Jack: Most every Saturday, we used to have a surprise party with this family, that family. And that’s how I met her, and then she put a hold on me and I couldn’t turn loose.

Annette: Do not even talk about this!

Drew: So how old were you when you and Papa Jack met?

Annette: I was 15 when I met him.

Drew: How old were you when you got married?

Jack: She was 17, I was 23.

Drew: That’s a long time to be with someone.

Jack: As a matter of fact, we were eating lunch at a restaurant the other day and a man paid our bill. I went up to talk to him and he said he was 86 and asked how old I am. I said 96. He asked how long have you been married? I said 74 years. He said “Oh Jesus! That must be a record.”

Drew: [Laughter] That is a very long time for sure.

Annette: So you never know how things are gonna go.


Jack: I could have stayed in Guadeloupe and been a rich man, my children were what I was worried about. Ray and Denise were born on the island.

Annette: My poor children.

Jack: Marilyn was born in Georgia and Johnny was born in New Orleans. It would have been easy for me to stay, but I didn’t have a challenge. Just like in soccer, I wasn’t happy to play in college, I needed to go more. The war ruined me.

Drew: So why did you end up leaving the island?

Jack: Oh no I cant say.. well, some of it was racial.

Drew: No that’s okay, you can talk about it.

Jack: Well, the island was ninety percent black, maybe five percent white, five percent other. The black people had nothing against us; we were natives. We were born on the island. But they didn’t like the other French people from Europe coming in. There was a big distinction. We could speak the lingo because they speak French but they also speak Creole. Very hard to write it, there’s a big difference.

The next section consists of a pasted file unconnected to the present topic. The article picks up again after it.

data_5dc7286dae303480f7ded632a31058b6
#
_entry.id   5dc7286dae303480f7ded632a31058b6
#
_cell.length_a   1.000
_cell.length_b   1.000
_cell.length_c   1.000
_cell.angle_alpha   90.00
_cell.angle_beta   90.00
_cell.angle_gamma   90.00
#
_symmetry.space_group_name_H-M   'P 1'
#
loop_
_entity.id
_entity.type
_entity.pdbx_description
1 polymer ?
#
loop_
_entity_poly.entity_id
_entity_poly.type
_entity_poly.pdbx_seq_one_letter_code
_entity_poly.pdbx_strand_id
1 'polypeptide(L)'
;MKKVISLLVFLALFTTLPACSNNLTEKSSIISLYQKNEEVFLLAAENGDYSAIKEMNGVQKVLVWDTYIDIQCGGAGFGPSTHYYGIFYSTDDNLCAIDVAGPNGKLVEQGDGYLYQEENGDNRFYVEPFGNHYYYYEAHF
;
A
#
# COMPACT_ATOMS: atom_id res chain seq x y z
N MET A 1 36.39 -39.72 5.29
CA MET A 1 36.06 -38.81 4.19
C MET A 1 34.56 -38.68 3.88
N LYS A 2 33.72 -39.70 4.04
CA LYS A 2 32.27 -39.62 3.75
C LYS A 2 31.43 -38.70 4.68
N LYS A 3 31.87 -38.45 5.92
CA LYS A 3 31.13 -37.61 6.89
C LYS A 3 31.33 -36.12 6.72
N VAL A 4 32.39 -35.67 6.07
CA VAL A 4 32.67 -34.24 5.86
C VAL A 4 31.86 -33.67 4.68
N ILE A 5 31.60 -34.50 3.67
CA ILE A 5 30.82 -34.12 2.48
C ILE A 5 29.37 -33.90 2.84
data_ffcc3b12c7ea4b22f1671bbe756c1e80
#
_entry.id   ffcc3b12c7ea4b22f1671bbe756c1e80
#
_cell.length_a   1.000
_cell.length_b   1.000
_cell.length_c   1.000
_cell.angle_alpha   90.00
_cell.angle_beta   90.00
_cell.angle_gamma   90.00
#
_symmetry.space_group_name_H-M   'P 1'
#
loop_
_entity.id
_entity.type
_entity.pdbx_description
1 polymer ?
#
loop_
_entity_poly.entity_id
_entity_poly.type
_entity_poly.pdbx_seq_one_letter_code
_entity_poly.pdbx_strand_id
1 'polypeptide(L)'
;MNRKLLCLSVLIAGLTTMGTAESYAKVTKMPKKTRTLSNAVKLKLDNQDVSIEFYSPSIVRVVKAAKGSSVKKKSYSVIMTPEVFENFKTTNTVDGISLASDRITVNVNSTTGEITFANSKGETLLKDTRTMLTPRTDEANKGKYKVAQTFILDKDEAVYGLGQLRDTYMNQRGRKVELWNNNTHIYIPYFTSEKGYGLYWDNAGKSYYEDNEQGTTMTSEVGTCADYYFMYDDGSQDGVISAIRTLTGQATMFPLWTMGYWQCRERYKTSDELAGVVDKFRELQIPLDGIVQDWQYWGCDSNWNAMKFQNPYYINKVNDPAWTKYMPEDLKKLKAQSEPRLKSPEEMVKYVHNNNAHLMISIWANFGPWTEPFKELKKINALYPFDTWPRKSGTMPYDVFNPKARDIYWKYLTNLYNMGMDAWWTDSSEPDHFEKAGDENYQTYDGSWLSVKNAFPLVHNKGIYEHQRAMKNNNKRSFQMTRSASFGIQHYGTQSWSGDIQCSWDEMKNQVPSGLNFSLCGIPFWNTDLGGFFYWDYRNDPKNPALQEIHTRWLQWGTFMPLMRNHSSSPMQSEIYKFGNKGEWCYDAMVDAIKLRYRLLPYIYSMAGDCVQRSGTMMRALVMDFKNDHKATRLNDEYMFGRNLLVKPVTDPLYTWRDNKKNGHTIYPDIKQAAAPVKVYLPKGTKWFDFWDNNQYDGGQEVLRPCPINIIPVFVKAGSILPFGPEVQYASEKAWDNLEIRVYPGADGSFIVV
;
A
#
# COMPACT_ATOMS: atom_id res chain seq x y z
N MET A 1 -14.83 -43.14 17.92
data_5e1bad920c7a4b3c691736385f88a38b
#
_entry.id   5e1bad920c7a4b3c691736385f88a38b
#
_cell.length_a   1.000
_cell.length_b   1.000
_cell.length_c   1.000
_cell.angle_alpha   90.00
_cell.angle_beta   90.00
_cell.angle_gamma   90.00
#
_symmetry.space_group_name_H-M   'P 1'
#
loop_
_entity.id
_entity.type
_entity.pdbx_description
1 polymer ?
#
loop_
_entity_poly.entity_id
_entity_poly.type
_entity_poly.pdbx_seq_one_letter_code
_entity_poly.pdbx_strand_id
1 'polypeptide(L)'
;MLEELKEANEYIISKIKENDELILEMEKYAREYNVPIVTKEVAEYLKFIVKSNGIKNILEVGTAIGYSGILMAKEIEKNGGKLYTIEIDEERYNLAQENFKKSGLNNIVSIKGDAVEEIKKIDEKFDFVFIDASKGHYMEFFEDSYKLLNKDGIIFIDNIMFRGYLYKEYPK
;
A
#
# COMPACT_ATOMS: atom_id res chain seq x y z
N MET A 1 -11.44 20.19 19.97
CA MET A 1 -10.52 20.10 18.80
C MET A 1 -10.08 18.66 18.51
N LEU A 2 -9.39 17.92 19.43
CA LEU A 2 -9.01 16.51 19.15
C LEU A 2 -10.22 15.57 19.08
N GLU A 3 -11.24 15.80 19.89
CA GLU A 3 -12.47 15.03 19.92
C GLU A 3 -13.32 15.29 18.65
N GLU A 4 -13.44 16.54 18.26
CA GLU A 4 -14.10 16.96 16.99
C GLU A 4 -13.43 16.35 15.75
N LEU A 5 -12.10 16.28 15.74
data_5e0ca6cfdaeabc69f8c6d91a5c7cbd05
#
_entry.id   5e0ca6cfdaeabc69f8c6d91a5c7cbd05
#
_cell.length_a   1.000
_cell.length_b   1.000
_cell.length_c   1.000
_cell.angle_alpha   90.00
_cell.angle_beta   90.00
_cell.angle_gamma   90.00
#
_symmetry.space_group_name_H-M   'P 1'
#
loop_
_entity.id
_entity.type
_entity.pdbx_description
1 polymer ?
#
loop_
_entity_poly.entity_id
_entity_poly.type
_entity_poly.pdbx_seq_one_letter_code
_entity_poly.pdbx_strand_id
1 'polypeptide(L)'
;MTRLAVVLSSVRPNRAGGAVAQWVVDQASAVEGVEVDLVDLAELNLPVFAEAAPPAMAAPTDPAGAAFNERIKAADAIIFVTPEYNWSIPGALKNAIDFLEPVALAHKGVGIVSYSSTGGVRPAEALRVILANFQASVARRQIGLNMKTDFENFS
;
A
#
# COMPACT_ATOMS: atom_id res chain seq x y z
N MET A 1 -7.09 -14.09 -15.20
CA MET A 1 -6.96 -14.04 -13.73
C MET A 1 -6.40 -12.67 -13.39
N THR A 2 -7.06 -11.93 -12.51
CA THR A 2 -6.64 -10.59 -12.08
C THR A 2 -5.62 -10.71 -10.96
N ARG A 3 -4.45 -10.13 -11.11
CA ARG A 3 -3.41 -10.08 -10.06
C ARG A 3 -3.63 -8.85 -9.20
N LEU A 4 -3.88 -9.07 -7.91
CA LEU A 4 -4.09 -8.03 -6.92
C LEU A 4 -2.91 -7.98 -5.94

Drew: I’ve heard it’s hard to learn, too.

Jack: Oh yeah.

Annette: It’s a mixture.

Jack: I can still speak it very good. Oh yeah, Creole. But the black people also were very good musicians. You’ve heard of Calypso? Well that’s Trinidad. That’s nothing compared with the Biguine of Gudaeloupe. The Biguine was born in Guadeloupe and they had a rhythm that was absolutely fantastic. Years later I heard something like that music on a tennis court and I started to dance and a friend of mine, he’s dead now, said “Jack, you got the rhythm” and I said “Yeah, baby I was born in it.”

Drew: So, what was it that really made you leave Guadeloupe?

Jack: Well…

Annette: Don’t say what you’re going to say Jack. Don’t say it, I wouldn’t say that.

Drew: Be honest, it’s okay.

Jack: I couldn’t take the racial situation anymore; I couldn’t take it.

Drew: There was a racial tension?

Jack: Oh yes. People were on strike all the time. I saw a strike one day outside of one of our houses that had a business. I saw a strike one day with 300 people outside, screaming, my father made me go inside. He ran in the middle of them and said, “What the hell are you doing here?” and tried to get them to go.